Bariatric surgery is the only available definitive
treatment modality to achieve significant and sustained weight loss in obese. At present the surgery is performed in patients with BMI > 35 kgs/sq m. National Institute of Health, USA has recommended that " …in morbidly obese individuals, where conservative measures have failed, bariatric surgery is the only available treatment modality to achieve sustained weight loss and reduce obesity related morbidity….”1
Historically, bariatric surgery started in early 50s with the Jejuno-ileal bypass (JIB) producing dramatic weight loss results. Most of JIB patients subsequently developed serious mal-absorptive complications with resultant abandonment of the procedure. Subsequent procedures like Gastroplasty (Mason and Printen, 1971),2 Gastric Bypass (Mason, 1967),3 Bilio-Pancreatic Diversion (Scopinaro), Gastric Band (Kuzmak, 1983)4 were performed as open surgical procedures. In 1993, Belachev and colleagues began performing Laparoscopic Gastric Banding,5 Wittgrove and Clarke performed lap gastric bypass in 1994,6 which changed the outcome of the surgery completely. This led to significant reduction in peri-operative morbidity and mortality. Now, majority of bariatric surgeries are performed through minimally invasive route with higher patient acceptance.
Types of Bariatric Surgeries
A – Restrictive —Reduction in stomach capacity results in satiety with small meals. This leads to reduced calorie intake and consequent weight loss. The different kinds of restrictive procedures include
B - Mal-absorptive – Reduced stomach capacity with small bowel bypass results in reduced calorie
intake along with reduced calorie absorption. The different kinds of mal-absorptive procedures include
- Intra-gastric Balloon (BIB)
- Gastric stapling / Vertical Banded Gastroplasty (VBG)
- Gastric banding (LAGB)
- Sleeve Gastrectomy
- Gastric bypass (RyGBP)
- Biliopancreatic diversion (BPD)
- Duodenal Switch (DS)
Indications for Bariatric Surgery1
- Patients with Body Mass Index > 40 kg/sq m
- BMI > 35 kg/sq m with co-morbidities.
- Age – 18 to 65 years.
- Minimum 5 years obesity.
- Failed conservative treatment.
- No alcoholism or psychosis.
- Agrees to long follow – up.
Fig. 1 : Vertical banded gastroplasty.
Fig. 2 : Gastric band surgery.
Fig. 3 : Gastric bypass surgery.
Fig. 4 : Effects of VBG, Obesity Surgery, 2002; 12 : 319-323.
Fig. 5 : Effects of VBG, Obesity Surgery, 2002; 12 : 319-323.
Fig. 6 : Effects of VBG, Obesity Surgery, 2002; 12 : 319-323.
In USA, 60% population is overweight and 8-10 million people are morbidly obese and may require surgery over a period of time. In India, the incidence of overweight in different studies vary from 40%-76% and thus the problem is no less serious.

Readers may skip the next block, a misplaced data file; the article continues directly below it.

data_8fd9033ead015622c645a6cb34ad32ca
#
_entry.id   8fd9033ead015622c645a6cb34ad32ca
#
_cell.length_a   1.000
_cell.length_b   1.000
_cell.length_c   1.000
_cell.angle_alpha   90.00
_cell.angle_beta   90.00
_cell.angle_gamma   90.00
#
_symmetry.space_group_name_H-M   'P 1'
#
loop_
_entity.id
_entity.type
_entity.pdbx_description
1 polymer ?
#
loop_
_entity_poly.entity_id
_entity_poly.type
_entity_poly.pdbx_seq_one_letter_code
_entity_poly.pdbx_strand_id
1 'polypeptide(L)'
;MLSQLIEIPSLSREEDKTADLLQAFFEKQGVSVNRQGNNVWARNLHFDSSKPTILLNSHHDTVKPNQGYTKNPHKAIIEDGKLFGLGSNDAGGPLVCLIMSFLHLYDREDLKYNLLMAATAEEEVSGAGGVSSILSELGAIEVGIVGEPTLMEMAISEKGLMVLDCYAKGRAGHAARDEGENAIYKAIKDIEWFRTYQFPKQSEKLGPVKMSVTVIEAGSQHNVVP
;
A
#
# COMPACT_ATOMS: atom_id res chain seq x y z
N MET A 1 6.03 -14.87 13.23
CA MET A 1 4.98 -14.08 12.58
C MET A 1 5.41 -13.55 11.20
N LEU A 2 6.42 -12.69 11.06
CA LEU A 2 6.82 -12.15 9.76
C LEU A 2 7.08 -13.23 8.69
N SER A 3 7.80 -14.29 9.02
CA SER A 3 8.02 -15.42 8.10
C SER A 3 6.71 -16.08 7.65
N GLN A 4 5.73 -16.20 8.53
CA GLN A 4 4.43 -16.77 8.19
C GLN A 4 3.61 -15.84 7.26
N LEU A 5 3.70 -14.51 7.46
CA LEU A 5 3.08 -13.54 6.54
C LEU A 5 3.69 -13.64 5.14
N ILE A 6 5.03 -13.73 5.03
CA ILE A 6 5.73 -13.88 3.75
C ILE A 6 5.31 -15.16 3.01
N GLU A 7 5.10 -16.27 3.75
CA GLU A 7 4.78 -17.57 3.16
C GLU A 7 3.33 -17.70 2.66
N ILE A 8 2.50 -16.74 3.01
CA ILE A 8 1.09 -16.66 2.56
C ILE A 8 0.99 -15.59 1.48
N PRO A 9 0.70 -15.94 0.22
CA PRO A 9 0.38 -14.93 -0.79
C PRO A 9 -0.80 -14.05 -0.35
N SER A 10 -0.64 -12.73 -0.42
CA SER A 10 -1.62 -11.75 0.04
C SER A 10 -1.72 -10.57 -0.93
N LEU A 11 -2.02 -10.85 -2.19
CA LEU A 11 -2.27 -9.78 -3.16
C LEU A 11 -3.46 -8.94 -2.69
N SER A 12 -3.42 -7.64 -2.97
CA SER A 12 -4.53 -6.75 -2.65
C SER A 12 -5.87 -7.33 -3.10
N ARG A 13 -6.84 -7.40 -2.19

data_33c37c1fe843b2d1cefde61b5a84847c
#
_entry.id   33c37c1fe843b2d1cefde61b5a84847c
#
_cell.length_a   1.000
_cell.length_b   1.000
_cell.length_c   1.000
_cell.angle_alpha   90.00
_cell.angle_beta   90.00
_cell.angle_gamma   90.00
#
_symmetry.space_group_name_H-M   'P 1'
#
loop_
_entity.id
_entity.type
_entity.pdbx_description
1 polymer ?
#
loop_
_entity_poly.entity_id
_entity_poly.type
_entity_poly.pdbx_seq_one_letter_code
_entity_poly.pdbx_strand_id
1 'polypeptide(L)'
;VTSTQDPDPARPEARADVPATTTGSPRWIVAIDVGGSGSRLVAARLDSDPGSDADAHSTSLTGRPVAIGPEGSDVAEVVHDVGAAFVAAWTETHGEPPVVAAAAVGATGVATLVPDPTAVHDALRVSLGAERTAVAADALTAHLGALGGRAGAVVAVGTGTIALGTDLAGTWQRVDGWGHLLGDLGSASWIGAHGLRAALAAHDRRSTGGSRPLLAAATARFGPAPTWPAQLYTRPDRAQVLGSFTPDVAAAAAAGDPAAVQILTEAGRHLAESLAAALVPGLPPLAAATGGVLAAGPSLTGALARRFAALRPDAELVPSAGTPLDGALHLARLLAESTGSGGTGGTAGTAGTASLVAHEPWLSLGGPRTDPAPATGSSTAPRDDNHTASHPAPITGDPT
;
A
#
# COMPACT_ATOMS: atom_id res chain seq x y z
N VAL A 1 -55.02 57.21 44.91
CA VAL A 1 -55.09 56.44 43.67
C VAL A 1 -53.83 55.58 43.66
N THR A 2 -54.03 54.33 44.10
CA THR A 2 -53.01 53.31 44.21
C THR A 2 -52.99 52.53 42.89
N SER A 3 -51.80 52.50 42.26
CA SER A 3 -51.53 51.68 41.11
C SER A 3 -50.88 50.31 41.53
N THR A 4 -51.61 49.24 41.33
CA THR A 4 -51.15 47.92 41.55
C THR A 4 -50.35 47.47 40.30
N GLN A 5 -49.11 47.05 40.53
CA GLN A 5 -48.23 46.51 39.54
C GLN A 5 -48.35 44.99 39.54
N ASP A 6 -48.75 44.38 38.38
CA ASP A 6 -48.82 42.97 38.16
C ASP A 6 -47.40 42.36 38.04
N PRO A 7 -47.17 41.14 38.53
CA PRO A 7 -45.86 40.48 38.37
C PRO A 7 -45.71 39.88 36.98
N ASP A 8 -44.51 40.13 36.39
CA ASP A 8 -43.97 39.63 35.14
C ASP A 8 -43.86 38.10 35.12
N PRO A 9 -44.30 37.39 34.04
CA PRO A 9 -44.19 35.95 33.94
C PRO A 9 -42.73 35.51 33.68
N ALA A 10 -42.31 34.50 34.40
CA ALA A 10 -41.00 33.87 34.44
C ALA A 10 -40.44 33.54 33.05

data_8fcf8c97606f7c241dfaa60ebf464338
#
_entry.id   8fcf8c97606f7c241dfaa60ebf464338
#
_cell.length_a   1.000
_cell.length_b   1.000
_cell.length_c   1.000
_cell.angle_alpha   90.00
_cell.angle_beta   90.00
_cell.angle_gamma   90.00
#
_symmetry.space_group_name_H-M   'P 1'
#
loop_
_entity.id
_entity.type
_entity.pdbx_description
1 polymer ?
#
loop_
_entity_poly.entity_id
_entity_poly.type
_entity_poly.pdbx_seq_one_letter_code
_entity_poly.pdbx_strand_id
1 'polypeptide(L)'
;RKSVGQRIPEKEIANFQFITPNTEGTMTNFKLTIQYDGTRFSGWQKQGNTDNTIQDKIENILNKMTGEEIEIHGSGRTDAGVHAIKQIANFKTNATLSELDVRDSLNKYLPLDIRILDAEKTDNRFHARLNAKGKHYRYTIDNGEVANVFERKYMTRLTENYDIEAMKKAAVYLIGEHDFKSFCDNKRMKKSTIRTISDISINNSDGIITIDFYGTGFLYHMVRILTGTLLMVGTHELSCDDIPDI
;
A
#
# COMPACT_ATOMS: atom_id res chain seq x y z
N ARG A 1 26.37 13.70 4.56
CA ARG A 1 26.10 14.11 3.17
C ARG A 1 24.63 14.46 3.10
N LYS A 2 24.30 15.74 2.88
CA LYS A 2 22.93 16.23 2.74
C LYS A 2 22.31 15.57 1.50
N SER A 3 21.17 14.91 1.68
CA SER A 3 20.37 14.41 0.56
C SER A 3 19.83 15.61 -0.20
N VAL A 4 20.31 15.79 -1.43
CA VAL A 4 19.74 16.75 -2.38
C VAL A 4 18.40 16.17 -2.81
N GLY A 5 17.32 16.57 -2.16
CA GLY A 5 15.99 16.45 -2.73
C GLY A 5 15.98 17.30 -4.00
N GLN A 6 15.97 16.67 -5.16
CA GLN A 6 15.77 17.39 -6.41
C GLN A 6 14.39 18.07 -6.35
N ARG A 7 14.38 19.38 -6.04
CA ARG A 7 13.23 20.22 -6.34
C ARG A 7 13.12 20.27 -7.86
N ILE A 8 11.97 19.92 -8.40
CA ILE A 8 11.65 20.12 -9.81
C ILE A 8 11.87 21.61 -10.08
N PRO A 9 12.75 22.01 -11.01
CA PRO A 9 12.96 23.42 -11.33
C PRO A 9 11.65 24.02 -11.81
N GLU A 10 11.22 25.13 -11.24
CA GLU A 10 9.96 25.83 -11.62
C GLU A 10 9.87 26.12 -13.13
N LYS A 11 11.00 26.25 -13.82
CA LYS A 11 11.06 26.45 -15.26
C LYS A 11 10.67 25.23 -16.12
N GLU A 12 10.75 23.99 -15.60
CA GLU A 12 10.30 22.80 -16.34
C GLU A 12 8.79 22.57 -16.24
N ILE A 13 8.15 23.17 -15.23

Post – Op Course
The post operative recovery varies with the type of surgical procedure. However, like any other laparoscopic surgery, all patients are mobilized in the evening and orally allowed within 24 hours of the surgery. Gastric band patients are sent home next day after surgery while patients of RyGBP or BPD usually stay in hospital for 4-6 days. The post-op complications may include infection, pulmonary atelectasis, DVT, pulmonary embolism, anastomotic leak, incisional hernia etc. The peri-operative mortality in most of series is < 0.3%.
Post gastric band surgery patients need gastric band adjustment (tightening), usually 2-3 times in the first year. This is an OPD procedure and done under local anaesthesia.
The weight loss after surgery is usually 50-90% of excess weight, depending on the type of procedure, patient’s adherence to post-op instructions etc. Most of the patients are able to maintain 50-65% excess weight loss even 5 years after surgery.
Open Vs Laparoscopy
The laparoscopy has completely altered the results of bariatric surgery for following reasons –
-Smaller incisions results in less pain and better post-op respiratory effort in obese, whose pulmonary functions are already compromised.
-Early mobilization reduces risk of pulmonary embolism in patients with diminished vascular return and difficulty in walking
-Reduced possibility of wound dehiscence results in reduced hospital stay and significant reduction in incisional hernia incidence (cf 30% in open surgery)
-Higher acceptance of surgical option for weight loss
Surgery vs. Non Surgical Weight Loss Options
Non surgical treatment of morbid obesity (diet+exercise+behavioural therapy+medicines) may result in weight loss but recidivism rate is > 90%. In contrast, post-surgically > 50% patients are able to maintain > 50% weight loss even after 5 years.
The associated co-morbidities worsen with each failed attempt to maintain the lost weight. However, post mal-absorptive procedure, > 65% type II diabetic patients are cured of their illness, 25% do not require anymore medication and 10% are controlled diabetic with reduced medication.
Similarly, in patients with high triglyceride levels, a precipitous drop is noticed after bariatric surgery (BPD)
In USA, over 150,000 bariatric surgeries were performed in 2004 and the numbers are expected to increase further. Bariatric surgery is gradually gaining acceptance in Indian society. At present, 8-10 surgeons are performing this surgery in India.
- Grundy SM. Gastrointestinal surgery for severe obesity: NIH Consensus Development Conference Panel. Ann Intern Med 1991; 115 :956-61.
- Mason EE. Vertical banded gastroplasty for morbid obesity. Arch Surg 1982; 9117:701-7.
- Mason EE, Ito CC. Gastric bypass in obesity. Surg Clin North Am1967; 47 : 1345-54.
- Kuzmak LI. A review of seven years’ experience with silicone gastric banding. Obes Surg 1:403-408, World J Surg 1998; 22 : 955-63.
- Belachev M, et al. Laparoscopic adjustable gastric banding. World J Surg 1998; 22 : 955-63.
- Wittgrove AC, Clark GW. Laparoscopic gastric bypass, Roux-en-Y technique and results in 75 patients with 3-30 months follow up. Obes Surg 1998; 6 : 500-4.